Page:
What most people don’t see about Tyson was how he forced opponents into a weak game.  He wasn’t particularly fast.  He wasn’t particularly tough.  What he had was an abnormal strength and the fear of being hit by the punch forced his opponents to close up ranks and assume a defensive posture from the get go.  Ali just beat his opponents without forcing them into an uncomfortable position.  ESPN Classics contest is too limited, looking at the wrong transcripts for evaluation.

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The Chosen One
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Derrida cites an interesting passage from Levinas that begs a question about the practices of contemporary police debate.  Approaching the other in discourse

is to welcome his expression, in which at each instant he overflows the idea a thought would carry away from it.  It is therefore to receive from the Other beyond the capacity of the I, which means exactly: to have the idea of infinity.  But this also means: to be taught.  The relation with the Other, or Discourse, is a non-allergic relation, an ethical relation; but inasmuch as it is welcomed this discourse is a teaching.  But teaching does not come down to maieutics; it comes from the exterior and brings me more than I contain.  (Adieu to Emannuel Levinas, p. 18)

How then does this relate to contemporary policy debate?  Debate is plagued by a non-rigorous, not the same as valueless, exercise where the activity is assailed by one of the teams as being exclusionary because it privileges certain forms and/or contents.  Usually these debates focus upon the link of the criticism, but that is not the heart of the debate because the criticisms are usually correct, there is a privilege in debate.  The location of the privilege shifts from round to round and team to team and these criticism need to become more particular instead of the universal ‘Debate is Bad, juhudge.’

The Levinas passage though begs the remedy of these arguments.  I have often wanted to see a traditional affirmative tell the negative that their criticism is with merit but it is not a winning argument because merit/a link is a necessary but not sufficient reason to win the debate.  Does the above passage make this very argument, that simply by hearing the argument and criticism we have been changed and altered and we opened ourselves up for that alteration?  If so, then what function does winning the round serve?  Derrida includes this passage in an essay about welcoming and should the more welcoming team, the one advocating the more inclusive form of debate, be therefore truly welcoming and self-effacing?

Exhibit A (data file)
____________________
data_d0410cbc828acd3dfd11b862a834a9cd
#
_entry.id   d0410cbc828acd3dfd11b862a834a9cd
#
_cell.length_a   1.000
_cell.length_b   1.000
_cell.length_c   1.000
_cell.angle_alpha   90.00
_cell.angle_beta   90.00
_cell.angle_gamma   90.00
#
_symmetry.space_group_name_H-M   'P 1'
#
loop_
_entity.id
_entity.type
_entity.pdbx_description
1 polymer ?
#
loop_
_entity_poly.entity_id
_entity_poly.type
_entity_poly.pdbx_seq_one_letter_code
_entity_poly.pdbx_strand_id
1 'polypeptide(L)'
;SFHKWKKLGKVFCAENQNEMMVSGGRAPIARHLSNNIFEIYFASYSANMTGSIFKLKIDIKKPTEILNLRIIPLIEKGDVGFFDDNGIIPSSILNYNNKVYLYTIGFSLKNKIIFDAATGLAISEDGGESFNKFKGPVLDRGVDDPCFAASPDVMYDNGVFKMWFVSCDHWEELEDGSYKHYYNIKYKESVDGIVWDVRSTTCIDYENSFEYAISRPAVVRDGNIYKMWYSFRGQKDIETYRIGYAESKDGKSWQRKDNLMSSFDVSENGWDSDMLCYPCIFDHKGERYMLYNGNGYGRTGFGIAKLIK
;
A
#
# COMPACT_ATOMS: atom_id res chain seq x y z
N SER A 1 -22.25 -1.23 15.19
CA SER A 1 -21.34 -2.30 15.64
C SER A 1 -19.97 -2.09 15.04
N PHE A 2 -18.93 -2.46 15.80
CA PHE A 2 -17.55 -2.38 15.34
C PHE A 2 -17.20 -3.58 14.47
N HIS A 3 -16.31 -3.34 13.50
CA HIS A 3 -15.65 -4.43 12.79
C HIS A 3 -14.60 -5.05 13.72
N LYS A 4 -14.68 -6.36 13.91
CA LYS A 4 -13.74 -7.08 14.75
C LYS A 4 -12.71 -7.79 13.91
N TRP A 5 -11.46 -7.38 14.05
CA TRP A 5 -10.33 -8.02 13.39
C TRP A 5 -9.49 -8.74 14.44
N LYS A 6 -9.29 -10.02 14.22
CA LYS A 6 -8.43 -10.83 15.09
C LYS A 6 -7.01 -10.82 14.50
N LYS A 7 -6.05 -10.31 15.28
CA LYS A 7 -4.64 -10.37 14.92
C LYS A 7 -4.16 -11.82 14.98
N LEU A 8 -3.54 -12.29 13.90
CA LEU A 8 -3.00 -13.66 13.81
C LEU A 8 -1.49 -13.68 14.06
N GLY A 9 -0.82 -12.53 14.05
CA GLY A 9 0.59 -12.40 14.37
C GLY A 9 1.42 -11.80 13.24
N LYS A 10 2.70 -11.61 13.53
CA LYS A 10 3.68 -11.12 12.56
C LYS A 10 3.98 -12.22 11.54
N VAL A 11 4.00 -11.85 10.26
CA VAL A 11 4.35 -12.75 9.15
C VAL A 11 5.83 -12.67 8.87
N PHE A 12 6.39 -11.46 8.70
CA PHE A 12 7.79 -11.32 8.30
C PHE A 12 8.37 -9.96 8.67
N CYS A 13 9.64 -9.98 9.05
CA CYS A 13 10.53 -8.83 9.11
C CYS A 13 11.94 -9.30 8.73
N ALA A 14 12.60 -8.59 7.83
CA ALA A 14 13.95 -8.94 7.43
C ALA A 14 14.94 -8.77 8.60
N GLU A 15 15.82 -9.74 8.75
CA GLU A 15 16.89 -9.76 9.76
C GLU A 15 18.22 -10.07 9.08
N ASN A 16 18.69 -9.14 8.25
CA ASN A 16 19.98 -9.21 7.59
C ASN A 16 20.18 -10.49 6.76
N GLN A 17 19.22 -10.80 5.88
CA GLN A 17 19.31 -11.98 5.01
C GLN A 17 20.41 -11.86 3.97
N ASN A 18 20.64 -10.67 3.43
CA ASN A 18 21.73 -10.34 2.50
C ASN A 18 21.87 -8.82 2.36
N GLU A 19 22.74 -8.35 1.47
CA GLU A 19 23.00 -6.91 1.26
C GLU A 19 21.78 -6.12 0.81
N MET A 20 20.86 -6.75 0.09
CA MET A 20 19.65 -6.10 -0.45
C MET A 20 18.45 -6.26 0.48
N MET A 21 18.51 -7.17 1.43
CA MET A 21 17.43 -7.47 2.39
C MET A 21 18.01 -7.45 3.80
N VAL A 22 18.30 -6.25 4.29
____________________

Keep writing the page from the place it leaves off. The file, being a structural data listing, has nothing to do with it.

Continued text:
The easy response to this argument is that approaching the other in discourse is not satisfied by debate because it is not genuine.  Supposedly the traditional team does not really care and hence is not approaching but merely standing within.  I am not persuaded by this argument because I always find claims of (in)sincerity suspect due to their immeasurability.  I also find this argument wrong because even an orientation of ‘standing within’ discourse is an opening.  The traditional team has to understand the rejoinder in order to respond to it.  However, if my argument above is accurate then maybe I have actually empowered a standing within orientation because the answer is generic and universal in its approaching, denying the need to really understand the rejoinder.

We can take this argument out of policy debate and apply it to presidential debates or any other debate in our worlds.  In the movie Primary Colors there is a scene where Governor Clinton is invited to a debate and the frontrunner is furious because that is a granting of legitimacy.  If ever there was potential for an insincere approach to discourse this would be it and yet the frontrunner has to approach the debate genuinely because people are watching and evaluating.  The mere presence of Governor Clinton is also an opening by the front-runner because the front-runner did not refuse the debate, as has happened, even recently, see McCain in last ear’s election.  Being at that debate is an acceptance of Clinton and the differences Clinton represented.

The old axiom “negative attention is better than no attention” is a run-off of this welcoming theory.